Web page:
Los Angeles is the latest city to respond to our nation’s housing crisis by rolling out a pre-approved ADU plan program. When a city the size of LA embraces ADUs on this scale, we know we’re making headway!
Now’s the time to learn about pre-approved plans and find out what type of program your city offers.
What are pre-approved accessory dwelling unit plans?
Pre-approved ADU plans are created by city-selected architects or city staff. These plans have already gone through part of the permitting process. They’re less expensive than the typical ADU plan.
With a pre-approved ADU plan, you’ll save the time—on average, around six weeks—that it takes to develop a custom design. You’ll avoid some of the most time-consuming aspects of permitting because there are fewer aspects of the design the city planner has to check. Plus you don’t run the risk of having a minor planning mistake delay the entire project.
Depending on the city, there may be decreased permitting fees because less time is needed for review.
Pre-approved ADU plan cost savings: time and money
The savings in time may be more significant than the savings in dollars. In our experience, buying a pre-approved plan might save you as much as $6000. That’s if you use the plan exactly as-is, without any modifications. If you’re building a $200,000 ADU, $6000 is three percent of your budget.
Three percent is a very small overall percentage of your budget.
Keep it in perspective: For a few thousand dollars, you’re trading the chance to have a completely custom design for a design where you can’t change anything.
Pre-approved ADU plans can make for expensive accessory dwelling units
Just because a pre-approved ADU plan is inexpensive doesn’t mean the unit is going to be inexpensive to build. Accessory dwelling units with large expanses of glass, unusual rooflines, and other special materials or design elements will be costly to construct whether the plan is pre-approved or custom.
Los Angeles ADU Standard Plan design by SO-IL
We’re fans of the way Los Angeles has set up its pre-approved ADU plan program, but some of the architects whose ADUs are featured seem out of touch with the average budgets and on-the-ground reality of construction in California.
Multiple angles and large glass walls are beautiful if you can afford them and have the space and views worthy of all those windows. Fortunately, if you do not, some of the LA designs are more practical.
A pre-approved ADU plan is not the same as pre-permitted
There’s a common misconception that you can walk into a planning department, pick a pre-approved plan from their library, and walk out that same day with a building permit. As much as we’d love this to be true, unfortunately, it’s not that easy.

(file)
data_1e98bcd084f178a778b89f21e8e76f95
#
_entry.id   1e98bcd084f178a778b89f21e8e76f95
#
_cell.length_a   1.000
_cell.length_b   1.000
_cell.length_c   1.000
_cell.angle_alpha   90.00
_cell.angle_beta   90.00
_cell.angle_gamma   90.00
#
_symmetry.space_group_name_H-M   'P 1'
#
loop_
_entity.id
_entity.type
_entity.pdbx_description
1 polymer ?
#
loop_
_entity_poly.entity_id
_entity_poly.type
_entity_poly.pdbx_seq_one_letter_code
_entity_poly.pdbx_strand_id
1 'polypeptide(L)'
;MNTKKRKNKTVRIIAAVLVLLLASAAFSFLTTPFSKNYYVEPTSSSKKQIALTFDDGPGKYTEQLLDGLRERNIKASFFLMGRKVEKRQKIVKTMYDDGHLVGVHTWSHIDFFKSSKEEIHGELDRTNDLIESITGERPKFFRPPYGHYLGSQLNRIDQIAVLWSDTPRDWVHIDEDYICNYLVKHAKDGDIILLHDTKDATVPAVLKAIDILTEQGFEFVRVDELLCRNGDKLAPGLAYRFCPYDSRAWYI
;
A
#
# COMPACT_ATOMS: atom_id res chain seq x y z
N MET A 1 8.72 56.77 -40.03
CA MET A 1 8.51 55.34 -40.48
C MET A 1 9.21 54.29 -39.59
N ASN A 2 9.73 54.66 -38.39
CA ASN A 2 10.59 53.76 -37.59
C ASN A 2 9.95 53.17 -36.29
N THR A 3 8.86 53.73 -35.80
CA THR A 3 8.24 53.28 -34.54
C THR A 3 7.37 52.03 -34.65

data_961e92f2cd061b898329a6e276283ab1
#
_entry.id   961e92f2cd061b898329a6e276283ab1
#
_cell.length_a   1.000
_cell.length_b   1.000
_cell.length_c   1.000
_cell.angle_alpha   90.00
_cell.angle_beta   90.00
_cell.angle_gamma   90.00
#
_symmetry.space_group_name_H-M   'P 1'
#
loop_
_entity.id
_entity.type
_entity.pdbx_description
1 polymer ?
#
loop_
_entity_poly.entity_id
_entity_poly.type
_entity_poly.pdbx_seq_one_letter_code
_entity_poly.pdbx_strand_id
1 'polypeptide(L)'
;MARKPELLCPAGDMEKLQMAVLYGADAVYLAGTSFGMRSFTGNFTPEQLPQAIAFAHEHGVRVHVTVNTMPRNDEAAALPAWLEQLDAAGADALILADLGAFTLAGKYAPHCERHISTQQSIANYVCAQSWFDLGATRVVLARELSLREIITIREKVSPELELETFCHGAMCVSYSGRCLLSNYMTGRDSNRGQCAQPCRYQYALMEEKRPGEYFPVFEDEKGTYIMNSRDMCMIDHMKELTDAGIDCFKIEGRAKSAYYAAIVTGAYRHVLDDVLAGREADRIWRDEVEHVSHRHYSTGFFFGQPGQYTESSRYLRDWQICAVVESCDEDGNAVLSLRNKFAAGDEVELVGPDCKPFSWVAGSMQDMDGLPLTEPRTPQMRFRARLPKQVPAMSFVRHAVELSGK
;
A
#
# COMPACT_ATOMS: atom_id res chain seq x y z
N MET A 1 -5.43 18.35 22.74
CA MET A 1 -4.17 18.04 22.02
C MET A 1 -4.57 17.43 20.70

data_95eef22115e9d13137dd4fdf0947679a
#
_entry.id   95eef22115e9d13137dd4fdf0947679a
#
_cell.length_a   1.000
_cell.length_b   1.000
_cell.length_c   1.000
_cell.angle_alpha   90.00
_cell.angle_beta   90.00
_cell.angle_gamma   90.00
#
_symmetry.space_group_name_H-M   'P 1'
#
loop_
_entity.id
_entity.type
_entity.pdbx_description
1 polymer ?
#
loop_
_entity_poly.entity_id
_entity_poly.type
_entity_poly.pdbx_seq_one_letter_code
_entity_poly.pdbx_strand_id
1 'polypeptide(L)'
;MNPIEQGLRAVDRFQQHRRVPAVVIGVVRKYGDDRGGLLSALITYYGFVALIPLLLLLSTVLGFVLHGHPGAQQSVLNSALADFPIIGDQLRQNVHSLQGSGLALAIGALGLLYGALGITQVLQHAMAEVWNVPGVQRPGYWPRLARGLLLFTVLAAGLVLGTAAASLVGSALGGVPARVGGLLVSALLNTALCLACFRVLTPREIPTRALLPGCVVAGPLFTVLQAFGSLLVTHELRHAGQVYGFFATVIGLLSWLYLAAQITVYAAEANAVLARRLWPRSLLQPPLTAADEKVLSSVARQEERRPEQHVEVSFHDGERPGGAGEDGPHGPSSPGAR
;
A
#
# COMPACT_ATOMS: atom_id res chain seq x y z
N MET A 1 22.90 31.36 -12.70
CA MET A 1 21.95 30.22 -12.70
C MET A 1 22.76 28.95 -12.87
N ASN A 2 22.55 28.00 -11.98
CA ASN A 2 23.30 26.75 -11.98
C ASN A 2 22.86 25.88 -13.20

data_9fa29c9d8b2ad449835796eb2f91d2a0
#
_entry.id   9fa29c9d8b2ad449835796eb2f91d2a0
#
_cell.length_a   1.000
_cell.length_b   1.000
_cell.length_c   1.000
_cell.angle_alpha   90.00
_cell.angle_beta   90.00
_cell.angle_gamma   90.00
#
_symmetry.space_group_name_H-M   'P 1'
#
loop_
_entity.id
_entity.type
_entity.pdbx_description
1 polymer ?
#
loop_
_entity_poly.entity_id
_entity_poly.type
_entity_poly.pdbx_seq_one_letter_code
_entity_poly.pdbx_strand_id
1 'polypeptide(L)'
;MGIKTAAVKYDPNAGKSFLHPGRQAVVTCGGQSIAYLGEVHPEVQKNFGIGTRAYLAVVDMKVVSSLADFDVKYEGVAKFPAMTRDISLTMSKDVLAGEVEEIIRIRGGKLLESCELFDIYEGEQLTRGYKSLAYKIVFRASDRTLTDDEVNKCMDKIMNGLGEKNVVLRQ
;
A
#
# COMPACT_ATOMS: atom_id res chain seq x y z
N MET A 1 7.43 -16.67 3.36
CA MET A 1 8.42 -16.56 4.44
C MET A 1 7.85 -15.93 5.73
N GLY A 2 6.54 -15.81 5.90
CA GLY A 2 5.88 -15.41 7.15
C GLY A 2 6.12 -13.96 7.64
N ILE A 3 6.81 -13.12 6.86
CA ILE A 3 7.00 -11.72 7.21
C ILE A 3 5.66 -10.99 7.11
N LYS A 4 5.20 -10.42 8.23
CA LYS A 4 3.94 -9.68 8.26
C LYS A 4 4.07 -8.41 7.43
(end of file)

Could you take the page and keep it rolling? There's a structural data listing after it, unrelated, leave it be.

Even with pre-approved ADU plans you still need to hire a designer to:
- Draw up a site plan
- Calculate your Title 24s (a report that verifies your building design complies with California Title 24 energy standards)
- Submit your plans to the city
Many lots also require:
- Property survey
- Geo soils report
Another misconception is that pre-approval means you avoid permit fees. Not true. You pay all the same fees as you would with a custom plan.
Change a pre-approved ADU plan? Not so fast
Every scenario, homeowner, and lot is different. There’s no guarantee that a pre-approved plan is going to work perfectly on your property. What if you want to make some adjustments to the design?
If you change something as minor as a window, your plan is no longer pre-approved and you’ll have to go through the whole permitting process just as you would with a custom design.
Curious about the best ADU for your lot and budget? Ask about our free ADU Planning Phone Call.
Two types of pre-approved ADU plan programs
So far, California’s city-sponsored programs fall into two categories:
1.The city owns the pre-approved ADU plans
The city buys ADU plans from selected architects, approves them, and offers them to you either for free or at a price lower than a custom design.
2. Architects or designers own the pre-approved ADU plans
The city does not buy the plans. It verifies that certain plans are approved, and displays the floor plans and/or renderings on the city website. A link connects you to the architect or designer who created the plan. You buy the plan directly from that architect or designer and get the benefit of their support as you go through the permitting and construction process.
Although architecture and design firms charge for their plans, you’ll pay less for one of their pre-approved plans than you would for a custom design.
The downside of city-owned pre-approved ADU plans
All the cities that are rolling out pre-approved ADU initiatives have the right mindset, and we applaud their effort! But there are challenges with city-owned plans you need to be aware of. Over the past couple of years, not many homeowners have chosen to use these plans.